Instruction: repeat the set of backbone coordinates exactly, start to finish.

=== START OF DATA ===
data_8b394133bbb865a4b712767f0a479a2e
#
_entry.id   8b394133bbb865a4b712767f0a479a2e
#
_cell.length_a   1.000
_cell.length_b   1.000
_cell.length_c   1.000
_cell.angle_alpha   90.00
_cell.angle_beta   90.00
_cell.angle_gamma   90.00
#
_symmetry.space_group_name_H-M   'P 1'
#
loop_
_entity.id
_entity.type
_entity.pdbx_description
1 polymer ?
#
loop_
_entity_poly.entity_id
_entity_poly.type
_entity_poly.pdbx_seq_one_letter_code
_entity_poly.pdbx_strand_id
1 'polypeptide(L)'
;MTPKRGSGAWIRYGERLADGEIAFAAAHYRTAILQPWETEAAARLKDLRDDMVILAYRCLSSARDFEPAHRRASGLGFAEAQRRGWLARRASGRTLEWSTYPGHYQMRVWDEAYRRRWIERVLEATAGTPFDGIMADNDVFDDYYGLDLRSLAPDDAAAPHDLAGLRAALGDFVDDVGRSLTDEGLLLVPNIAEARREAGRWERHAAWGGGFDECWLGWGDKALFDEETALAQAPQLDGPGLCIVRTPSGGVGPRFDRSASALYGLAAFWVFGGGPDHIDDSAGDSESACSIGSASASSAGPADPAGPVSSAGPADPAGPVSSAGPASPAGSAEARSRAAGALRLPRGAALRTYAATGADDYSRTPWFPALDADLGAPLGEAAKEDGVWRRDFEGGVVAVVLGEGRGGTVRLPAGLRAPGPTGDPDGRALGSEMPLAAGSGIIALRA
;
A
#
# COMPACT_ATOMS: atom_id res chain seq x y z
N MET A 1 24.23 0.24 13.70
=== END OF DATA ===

data_8b394133bbb865a4b712767f0a479a2e
#
_entry.id   8b394133bbb865a4b712767f0a479a2e
#
_cell.length_a   1.000
_cell.length_b   1.000
_cell.length_c   1.000
_cell.angle_alpha   90.00
_cell.angle_beta   90.00
_cell.angle_gamma   90.00
#
_symmetry.space_group_name_H-M   'P 1'
#
loop_
_entity.id
_entity.type
_entity.pdbx_description
1 polymer ?
#
loop_
_entity_poly.entity_id
_entity_poly.type
_entity_poly.pdbx_seq_one_letter_code
_entity_poly.pdbx_strand_id
1 'polypeptide(L)'
;MTPKRGSGAWIRYGERLADGEIAFAAAHYRTAILQPWETEAAARLKDLRDDMVILAYRCLSSARDFEPAHRRASGLGFAEAQRRGWLARRASGRTLEWSTYPGHYQMRVWDEAYRRRWIERVLEATAGTPFDGIMADNDVFDDYYGLDLRSLAPDDAAAPHDLAGLRAALGDFVDDVGRSLTDEGLLLVPNIAEARREAGRWERHAAWGGGFDECWLGWGDKALFDEETALAQAPQLDGPGLCIVRTPSGGVGPRFDRSASALYGLAAFWVFGGGPDHIDDSAGDSESACSIGSASASSAGPADPAGPVSSAGPADPAGPVSSAGPASPAGSAEARSRAAGALRLPRGAALRTYAATGADDYSRTPWFPALDADLGAPLGEAAKEDGVWRRDFEGGVVAVVLGEGRGGTVRLPAGLRAPGPTGDPDGRALGSEMPLAAGSGIIALRA
;
A
#
# COMPACT_ATOMS: atom_id res chain seq x y z
N MET A 1 24.23 0.24 13.70